Muddy Waters' tribute LP to his late mentor William "Big Bill" Broonzy, which originally came out in 1959, is currently available only in this twofer-package with Muddy's acoustic "Folk Singer" album from 1964.
That's a shame, not because "Folk Singer" is a bad album which nobody in their right mind would buy, but because the latest CD reissue of "Folk Singer", which features several bonus tracks, is better than the one which takes up half of this CD.
But serious Muddy-fans will want to get it anyway. Subtitled "The Songs Of Big Bill Broonzy", "Muddy Waters Sings Big Bill", is a brief affair, only half an hour, but Muddy's electric recasting of Big Bill Broonzy's usually acoustic numbers is generally very effective.
Recorded in stereo with harpist James Cotton, piano player Otis Spann, guitarist Auburn "Pat" Hare, drummer Francis Clay, and bass player Andrew Stephenson, "Muddy Waters Sings Big Bill" was originally issued on CD in 1986, but this 1998 remastering outclasses it by a mile. It restores the resonance of the rhythm section, and Muddy's powerful voice leaps right out at you.
Highlights include "Just A Dream", a wonderfully tough rendition of "Tell Me Baby" (tremendous vocal by Muddy), the swaggering slow grind of "When I Get To Thinking", the muscular shuffle of "Baby I Done Got Wise", and of course the classic "I Feel So Good".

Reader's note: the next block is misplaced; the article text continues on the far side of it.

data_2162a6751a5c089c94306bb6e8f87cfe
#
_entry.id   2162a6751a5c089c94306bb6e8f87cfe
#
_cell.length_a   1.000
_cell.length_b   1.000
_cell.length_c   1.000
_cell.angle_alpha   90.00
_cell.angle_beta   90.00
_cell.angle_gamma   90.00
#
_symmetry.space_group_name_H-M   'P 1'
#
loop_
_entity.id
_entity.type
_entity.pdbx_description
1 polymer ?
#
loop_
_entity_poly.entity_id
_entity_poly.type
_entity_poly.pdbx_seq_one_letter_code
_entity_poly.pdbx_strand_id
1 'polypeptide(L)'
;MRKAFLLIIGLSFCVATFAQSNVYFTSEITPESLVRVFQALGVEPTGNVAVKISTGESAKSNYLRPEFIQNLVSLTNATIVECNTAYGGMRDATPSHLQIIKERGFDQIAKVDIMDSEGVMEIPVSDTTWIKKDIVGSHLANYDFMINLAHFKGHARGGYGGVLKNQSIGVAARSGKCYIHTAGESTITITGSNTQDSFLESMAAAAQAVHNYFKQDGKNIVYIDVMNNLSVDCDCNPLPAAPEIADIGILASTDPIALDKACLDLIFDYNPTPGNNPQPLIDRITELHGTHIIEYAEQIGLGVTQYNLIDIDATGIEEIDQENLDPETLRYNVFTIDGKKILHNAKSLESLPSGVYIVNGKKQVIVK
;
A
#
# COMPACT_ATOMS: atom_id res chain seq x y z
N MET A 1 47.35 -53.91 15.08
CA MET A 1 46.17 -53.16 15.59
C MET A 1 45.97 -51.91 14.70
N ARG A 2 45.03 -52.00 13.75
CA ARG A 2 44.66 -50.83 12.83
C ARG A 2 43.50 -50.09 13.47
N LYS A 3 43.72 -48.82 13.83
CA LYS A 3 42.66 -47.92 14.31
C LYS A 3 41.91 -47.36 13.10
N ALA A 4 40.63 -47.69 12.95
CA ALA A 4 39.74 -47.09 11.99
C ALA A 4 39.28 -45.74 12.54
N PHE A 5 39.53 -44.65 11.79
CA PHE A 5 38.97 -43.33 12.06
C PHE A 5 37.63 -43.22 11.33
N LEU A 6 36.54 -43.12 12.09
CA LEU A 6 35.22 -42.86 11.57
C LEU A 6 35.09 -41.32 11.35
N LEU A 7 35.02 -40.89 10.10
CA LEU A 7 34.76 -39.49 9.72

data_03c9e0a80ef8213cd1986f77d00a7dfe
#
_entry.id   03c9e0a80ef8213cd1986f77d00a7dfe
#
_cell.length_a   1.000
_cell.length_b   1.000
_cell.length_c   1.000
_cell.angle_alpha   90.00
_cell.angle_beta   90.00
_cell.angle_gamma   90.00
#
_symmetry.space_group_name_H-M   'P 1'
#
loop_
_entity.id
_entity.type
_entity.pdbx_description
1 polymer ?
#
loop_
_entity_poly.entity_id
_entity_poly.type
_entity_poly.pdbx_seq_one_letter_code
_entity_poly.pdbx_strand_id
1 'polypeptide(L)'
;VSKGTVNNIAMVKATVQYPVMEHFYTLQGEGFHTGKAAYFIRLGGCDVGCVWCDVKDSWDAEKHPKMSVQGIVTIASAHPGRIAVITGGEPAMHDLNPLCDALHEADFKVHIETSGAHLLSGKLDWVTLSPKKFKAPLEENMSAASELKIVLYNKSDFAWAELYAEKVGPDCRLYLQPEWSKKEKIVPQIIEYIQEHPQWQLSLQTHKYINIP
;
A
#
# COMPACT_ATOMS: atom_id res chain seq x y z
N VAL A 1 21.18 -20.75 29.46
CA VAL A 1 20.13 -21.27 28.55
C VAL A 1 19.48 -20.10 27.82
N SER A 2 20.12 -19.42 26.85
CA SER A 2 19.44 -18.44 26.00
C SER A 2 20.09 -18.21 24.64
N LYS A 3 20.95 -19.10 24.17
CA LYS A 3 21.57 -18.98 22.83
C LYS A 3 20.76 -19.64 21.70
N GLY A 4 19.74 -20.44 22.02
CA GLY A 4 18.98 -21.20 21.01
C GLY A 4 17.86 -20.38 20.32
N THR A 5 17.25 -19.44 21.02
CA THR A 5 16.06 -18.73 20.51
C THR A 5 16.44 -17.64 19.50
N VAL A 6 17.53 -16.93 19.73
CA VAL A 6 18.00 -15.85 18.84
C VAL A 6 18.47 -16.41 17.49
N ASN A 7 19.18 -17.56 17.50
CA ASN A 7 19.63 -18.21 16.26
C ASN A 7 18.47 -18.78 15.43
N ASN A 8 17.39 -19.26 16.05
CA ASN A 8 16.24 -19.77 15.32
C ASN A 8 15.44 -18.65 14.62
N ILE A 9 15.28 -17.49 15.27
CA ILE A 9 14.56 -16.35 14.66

But there are really no "lowlights" here. The music is perhaps a little too mannered for its own good...it's very tight and structured, and a bit more recklessness would be quite nice. But there is nothing wrong with Muddy's performance at all, and Otis Spann and James Cotton are (obviously) top-notch, even if they don't get to shine quite as brightly as I would have liked on these relatively short numbers.
The drumming of Francis Clayton, on the other hand, is exceptionally powerful and rather more prominent in the mix than on most 50s blues recordings.
New liner notes are provided, along with a reprint of the original LP jacket, and while there is no session information (bad record company!), the notes do provide insights into the thinking behind the two albums and Muddy's approach to them, as well as the mixed critical reaction at the time. Apparently younger (white) blues fans felt that Muddy Waters' renditions of Bill Broonzy's songs were "inauthentic".
That the "Folk Singer" album is presented in reverse order is weird (side two of the original LP comes before side one), but the Beat Goes On label's mastering on those nine tracks is excellent, bright and punchy.
I always though that "Folk Singer" would have worked better if Muddy had done a few more up-tempo songs, and the arrangements are sometimes too lean, causing a couple of these v-e-r-y slow song to almost stall (Muddy's earliest recordings were actually considerably tougher).
But it's not a bad record by any strecht of the imagination, and even though the 15-track MCA/Chess reissue is significantly better, the original nine-track LP had a lot going for it as well.
The slide guitar-driven numbers "Country Boy" and "Long Distance Call", and the lively take on "Good Morning Little School Girl" are the best, but "Folk Singer" also sports good versions of "You Gonna Need My Help", "Feel Like Going Home", and "Big Leg Woman" are quite nice as well, if a bit too similar in their approach.
Get it. For "Muddy Waters Sings Big Bill" in particular.